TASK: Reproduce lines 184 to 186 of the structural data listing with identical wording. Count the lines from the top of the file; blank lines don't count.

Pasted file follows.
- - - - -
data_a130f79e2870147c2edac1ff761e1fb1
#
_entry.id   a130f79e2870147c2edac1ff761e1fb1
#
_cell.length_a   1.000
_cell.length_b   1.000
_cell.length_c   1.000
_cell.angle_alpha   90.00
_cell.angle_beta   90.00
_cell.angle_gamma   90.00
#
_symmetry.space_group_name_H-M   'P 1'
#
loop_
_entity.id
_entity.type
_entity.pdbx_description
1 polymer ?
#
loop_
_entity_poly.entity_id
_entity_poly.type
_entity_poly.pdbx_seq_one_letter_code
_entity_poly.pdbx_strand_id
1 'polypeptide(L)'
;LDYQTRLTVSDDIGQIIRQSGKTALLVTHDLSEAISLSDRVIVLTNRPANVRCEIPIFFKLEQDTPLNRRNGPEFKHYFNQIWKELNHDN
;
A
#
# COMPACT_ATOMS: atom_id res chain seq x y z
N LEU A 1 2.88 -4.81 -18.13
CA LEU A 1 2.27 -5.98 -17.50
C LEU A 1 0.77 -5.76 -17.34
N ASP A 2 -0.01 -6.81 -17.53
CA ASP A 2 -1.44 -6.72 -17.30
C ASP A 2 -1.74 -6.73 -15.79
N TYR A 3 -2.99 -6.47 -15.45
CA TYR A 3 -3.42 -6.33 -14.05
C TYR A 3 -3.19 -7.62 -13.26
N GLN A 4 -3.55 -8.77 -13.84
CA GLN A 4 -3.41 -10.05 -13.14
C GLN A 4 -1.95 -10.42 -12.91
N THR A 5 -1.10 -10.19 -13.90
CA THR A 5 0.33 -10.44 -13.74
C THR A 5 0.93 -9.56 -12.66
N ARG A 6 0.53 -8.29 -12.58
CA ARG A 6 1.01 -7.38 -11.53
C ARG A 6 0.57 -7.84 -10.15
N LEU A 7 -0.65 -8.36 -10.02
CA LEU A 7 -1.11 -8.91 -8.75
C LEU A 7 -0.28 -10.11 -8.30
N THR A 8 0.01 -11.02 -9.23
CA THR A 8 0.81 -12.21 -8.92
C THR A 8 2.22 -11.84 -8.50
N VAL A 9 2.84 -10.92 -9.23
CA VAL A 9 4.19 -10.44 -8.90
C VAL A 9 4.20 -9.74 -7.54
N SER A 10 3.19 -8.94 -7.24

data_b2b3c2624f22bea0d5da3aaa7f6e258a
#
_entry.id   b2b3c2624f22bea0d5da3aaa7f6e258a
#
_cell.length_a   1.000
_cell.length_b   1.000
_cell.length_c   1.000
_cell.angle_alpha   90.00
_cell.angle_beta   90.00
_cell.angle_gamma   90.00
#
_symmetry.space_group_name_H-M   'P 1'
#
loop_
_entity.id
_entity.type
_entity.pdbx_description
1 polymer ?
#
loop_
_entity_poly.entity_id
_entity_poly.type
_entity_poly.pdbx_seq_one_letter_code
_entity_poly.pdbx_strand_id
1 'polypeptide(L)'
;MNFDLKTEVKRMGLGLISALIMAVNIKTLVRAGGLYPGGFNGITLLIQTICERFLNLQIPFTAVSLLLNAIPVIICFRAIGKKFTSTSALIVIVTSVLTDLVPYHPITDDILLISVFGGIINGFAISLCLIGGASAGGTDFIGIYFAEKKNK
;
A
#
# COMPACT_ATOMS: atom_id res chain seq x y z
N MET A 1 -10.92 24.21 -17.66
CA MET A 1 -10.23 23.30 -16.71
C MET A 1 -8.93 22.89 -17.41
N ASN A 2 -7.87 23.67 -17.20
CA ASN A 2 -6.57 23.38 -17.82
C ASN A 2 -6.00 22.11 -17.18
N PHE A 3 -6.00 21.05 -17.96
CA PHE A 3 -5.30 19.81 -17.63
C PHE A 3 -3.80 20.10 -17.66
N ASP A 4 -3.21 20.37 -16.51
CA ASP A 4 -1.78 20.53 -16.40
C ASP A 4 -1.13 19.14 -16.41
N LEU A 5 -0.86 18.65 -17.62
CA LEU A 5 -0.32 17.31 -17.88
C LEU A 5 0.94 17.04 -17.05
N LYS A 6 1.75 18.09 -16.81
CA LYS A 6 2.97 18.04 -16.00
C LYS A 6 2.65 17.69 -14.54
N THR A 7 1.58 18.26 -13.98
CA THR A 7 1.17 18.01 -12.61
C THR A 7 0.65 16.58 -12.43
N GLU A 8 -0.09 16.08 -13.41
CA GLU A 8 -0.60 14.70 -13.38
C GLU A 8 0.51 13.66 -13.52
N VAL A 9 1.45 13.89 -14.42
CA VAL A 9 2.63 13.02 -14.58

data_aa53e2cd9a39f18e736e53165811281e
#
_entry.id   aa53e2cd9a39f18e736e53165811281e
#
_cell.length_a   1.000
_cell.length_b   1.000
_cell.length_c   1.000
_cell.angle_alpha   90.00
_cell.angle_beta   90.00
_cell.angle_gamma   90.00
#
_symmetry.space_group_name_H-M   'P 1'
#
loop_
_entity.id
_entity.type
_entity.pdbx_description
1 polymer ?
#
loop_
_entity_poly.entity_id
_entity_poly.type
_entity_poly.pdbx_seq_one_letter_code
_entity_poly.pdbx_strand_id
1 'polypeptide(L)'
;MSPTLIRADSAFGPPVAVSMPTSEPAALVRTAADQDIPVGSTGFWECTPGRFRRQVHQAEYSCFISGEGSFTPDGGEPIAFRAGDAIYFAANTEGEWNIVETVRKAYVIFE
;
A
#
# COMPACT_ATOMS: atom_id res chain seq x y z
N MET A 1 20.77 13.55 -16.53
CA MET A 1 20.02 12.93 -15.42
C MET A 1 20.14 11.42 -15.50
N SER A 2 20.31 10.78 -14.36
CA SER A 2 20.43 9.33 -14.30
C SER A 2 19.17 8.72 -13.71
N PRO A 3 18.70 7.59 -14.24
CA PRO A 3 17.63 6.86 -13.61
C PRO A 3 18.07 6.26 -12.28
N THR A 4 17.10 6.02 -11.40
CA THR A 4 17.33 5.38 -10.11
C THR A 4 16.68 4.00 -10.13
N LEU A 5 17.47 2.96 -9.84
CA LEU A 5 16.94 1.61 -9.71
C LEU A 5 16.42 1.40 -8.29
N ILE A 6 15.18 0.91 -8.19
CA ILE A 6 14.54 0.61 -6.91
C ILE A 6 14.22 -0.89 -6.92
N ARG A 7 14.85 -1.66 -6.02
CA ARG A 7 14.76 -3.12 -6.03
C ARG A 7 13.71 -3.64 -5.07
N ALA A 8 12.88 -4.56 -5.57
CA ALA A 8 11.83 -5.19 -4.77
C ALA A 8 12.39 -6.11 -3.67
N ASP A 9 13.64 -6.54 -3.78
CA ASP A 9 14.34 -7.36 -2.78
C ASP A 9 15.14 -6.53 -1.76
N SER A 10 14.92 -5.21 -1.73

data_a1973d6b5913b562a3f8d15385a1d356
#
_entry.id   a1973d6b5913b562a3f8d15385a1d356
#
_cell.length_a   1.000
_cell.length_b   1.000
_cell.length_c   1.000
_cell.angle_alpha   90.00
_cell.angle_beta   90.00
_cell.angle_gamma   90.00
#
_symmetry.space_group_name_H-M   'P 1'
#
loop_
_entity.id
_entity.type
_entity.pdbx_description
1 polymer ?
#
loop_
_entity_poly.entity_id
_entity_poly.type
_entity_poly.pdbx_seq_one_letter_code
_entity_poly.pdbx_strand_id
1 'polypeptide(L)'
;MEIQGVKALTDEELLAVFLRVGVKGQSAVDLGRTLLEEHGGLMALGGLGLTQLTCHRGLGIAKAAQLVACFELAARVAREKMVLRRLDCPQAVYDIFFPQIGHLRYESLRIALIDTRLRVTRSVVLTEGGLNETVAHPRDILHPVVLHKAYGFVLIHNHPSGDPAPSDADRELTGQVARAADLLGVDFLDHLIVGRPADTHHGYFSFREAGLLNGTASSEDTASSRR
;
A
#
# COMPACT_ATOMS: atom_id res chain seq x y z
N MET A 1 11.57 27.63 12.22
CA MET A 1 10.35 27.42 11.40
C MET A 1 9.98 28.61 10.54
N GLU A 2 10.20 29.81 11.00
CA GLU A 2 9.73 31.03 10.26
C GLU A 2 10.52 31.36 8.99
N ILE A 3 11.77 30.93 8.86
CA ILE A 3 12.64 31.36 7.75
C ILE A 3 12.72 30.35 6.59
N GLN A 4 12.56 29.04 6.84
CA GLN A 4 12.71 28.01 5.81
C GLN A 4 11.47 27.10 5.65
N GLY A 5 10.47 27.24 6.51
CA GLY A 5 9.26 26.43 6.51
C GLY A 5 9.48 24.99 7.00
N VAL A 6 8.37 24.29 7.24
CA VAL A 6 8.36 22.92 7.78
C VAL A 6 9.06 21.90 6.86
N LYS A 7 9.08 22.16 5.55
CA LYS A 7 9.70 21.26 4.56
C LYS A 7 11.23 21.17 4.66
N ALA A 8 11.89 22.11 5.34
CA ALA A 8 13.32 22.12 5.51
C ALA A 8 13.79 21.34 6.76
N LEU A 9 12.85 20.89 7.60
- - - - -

_symmetry.space_group_name_H-M   'P 1'
#
loop_